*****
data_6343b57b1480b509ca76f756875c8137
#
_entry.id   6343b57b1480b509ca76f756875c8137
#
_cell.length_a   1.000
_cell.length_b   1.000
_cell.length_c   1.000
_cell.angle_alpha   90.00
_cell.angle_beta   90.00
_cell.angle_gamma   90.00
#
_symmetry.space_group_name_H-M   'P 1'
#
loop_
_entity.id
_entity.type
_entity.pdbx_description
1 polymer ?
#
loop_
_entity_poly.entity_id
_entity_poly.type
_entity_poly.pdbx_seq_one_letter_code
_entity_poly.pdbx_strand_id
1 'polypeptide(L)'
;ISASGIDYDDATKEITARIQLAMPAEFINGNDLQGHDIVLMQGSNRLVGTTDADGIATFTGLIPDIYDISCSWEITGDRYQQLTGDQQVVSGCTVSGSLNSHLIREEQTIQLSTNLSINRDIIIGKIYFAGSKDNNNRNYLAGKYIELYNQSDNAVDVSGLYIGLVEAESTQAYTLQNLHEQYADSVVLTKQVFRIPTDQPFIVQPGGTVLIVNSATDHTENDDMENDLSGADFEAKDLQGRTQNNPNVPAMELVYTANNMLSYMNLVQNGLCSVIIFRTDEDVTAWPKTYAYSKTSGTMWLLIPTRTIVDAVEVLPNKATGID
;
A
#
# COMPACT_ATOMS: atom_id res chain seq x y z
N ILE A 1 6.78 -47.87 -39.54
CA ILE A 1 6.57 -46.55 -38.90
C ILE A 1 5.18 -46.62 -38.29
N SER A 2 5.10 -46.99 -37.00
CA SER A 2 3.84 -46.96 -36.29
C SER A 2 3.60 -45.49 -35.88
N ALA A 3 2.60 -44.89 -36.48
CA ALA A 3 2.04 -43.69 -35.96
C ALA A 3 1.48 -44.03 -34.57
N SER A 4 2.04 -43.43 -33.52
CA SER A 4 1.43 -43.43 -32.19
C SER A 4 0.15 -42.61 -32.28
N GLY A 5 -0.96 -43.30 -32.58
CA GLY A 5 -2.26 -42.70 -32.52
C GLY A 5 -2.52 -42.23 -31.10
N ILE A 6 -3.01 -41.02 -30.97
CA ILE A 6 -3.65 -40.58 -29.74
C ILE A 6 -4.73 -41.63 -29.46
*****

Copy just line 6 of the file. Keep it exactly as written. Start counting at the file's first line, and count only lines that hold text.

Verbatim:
_cell.length_b   1.000